epilepsy in pets

epilepsy in pets
Posted by Dr. Kim Smyth on Oct 29 2013

I’m sure you’ve all witnessed some kind of seizure activity before, whether it be in person or on TV, so you’re probably aware of what a seizure in a human can look like. Dogs and cats can experience seizures, and we’ll talk about one reason for animal seizures today when we discuss epilepsy.

Seizures occur in our pets for a variety of reasons, but we can narrow down the list of potential causes based on the age at which seizures first start. Below you’ll find a quick list of why seizures typically occur in specific life stages of our pets (of course, these aren’t the reasons 100% of the time, but most often why seizures occur).

Life stages in relation to seizures

Less than one year of age: congenital brain lesions, encephalitis (infection of the brain), liver shunts, low blood sugar, toxins.

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Ages 1-5 years: toxins, infection, idiopathic (no known cause).

Older than 5 years: primary or metastatic brain tumors.

Today, it is the idiopathic type of seizures that occur in young to middle-aged pets that we’ll discuss. When there is no known cause to seizure activity, we use the term epilepsy.

What is a seizure?

Seizures are involuntary behaviors, and in the case of epilepsy, the result is whole body stiffness, sometimes with muscle contraction cycles. Pets are unconscious during a seizure and may lose control of their bowels or bladder. Seizures can occur with no warning, though many owners report that their pets are unusually clingy in the hours preceding a seizure.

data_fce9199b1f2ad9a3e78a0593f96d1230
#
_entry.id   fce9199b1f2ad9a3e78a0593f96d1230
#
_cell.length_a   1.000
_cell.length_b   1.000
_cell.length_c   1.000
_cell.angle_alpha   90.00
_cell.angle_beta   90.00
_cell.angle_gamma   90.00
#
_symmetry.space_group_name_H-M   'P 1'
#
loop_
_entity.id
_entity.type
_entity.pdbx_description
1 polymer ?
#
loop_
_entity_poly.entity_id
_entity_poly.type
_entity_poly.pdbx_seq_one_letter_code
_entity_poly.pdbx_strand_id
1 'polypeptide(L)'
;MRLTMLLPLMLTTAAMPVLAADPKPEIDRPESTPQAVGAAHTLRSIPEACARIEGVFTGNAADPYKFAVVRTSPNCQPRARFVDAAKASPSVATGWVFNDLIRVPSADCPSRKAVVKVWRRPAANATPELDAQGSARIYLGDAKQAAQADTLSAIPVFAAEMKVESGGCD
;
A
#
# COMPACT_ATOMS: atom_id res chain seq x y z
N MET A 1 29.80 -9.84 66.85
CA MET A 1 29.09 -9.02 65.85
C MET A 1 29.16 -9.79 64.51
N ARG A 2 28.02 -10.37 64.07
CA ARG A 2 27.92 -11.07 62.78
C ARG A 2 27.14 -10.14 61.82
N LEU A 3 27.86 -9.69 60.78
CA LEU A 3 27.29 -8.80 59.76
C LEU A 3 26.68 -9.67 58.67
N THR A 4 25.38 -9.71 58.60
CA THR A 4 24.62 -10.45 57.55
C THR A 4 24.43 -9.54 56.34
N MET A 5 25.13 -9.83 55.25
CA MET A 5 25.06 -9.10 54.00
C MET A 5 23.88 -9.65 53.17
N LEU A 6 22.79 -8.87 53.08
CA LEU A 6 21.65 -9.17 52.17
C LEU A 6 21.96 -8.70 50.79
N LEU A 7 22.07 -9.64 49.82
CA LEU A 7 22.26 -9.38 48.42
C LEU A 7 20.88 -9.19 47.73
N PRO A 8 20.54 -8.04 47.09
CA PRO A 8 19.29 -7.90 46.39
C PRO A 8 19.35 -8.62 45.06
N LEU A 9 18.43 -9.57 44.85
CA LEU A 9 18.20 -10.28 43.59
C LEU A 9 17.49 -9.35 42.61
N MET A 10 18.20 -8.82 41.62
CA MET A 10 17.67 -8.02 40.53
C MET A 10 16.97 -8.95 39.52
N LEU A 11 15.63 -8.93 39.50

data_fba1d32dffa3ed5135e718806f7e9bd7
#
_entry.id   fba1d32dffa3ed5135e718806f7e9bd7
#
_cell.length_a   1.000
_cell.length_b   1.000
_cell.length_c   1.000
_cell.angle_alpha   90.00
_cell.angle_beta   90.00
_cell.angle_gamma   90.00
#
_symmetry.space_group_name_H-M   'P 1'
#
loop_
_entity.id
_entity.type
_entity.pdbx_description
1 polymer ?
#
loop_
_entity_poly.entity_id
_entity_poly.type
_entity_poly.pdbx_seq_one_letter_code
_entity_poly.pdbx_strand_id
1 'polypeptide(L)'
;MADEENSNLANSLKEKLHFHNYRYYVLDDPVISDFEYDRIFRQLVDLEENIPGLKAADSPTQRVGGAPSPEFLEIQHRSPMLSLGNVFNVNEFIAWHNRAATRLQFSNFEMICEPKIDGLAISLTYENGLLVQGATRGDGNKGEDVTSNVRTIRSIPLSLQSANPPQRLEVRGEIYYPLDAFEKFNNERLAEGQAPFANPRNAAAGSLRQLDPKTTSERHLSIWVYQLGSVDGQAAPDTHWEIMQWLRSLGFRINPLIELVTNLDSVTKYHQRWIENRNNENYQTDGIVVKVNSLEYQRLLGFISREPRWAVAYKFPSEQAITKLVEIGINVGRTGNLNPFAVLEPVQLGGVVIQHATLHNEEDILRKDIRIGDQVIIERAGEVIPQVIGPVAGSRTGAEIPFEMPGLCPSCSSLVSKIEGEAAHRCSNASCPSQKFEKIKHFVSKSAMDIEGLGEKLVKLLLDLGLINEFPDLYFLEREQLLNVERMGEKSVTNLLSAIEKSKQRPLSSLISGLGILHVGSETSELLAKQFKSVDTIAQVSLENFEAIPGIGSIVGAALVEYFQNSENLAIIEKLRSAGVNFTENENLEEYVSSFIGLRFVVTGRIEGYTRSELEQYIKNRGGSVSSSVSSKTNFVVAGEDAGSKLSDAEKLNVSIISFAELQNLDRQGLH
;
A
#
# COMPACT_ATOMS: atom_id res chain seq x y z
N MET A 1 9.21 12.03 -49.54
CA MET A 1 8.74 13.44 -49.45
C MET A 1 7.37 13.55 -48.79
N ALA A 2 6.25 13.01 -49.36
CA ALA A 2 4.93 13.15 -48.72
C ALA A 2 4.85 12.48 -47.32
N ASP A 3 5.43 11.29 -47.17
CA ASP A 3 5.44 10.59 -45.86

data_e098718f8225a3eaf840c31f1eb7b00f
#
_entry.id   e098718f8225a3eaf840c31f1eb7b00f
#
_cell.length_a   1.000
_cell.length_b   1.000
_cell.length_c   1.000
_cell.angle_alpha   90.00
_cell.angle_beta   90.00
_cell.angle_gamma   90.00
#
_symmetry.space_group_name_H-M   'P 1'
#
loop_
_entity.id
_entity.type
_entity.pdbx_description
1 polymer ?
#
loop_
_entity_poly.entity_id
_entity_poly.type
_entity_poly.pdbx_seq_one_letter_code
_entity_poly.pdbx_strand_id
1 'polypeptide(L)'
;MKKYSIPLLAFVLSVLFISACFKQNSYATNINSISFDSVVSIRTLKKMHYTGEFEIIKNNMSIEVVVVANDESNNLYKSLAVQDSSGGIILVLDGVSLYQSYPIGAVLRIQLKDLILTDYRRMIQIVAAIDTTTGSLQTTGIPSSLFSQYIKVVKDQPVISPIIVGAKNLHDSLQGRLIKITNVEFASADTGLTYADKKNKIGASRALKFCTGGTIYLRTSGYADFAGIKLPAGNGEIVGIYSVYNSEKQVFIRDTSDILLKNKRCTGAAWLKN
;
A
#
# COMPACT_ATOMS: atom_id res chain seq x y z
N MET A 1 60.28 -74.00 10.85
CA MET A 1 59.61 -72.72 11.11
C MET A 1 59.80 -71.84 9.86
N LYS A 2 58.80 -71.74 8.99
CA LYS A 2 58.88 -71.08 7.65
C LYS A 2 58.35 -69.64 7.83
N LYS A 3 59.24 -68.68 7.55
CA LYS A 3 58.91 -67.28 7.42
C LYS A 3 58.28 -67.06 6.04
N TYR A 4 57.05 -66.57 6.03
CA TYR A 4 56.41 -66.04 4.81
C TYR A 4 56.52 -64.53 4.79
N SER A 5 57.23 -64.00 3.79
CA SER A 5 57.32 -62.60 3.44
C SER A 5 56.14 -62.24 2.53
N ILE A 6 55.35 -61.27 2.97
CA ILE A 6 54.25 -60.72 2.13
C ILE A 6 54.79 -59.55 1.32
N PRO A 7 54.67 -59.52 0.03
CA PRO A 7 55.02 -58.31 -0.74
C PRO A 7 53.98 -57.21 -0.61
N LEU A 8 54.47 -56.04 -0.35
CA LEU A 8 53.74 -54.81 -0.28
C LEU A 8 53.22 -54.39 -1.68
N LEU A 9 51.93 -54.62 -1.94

Seizures can last anywhere from a few seconds to a few minutes, but when you’re witnessing one, it can seem like hours. It is important to try to remain calm and know that your pet is not in any pain. Avoid approaching your pet until the seizure is over to prevent accidental injuries such as inadvertent bites.

What happens after a seizure occurs?

Immediately after the seizure as your pet is recovering, he or she may remain in an altered state of consciousness, called the postictal state. During this time, your pet may act disoriented, have behavior changes, and may even be blind. Postictal phases can last from a few minutes up to a few hours.

If your pet is previously undiagnosed with a seizure disorder and he has a seizure, it’s best to get to the vet to have him or her checked out. 

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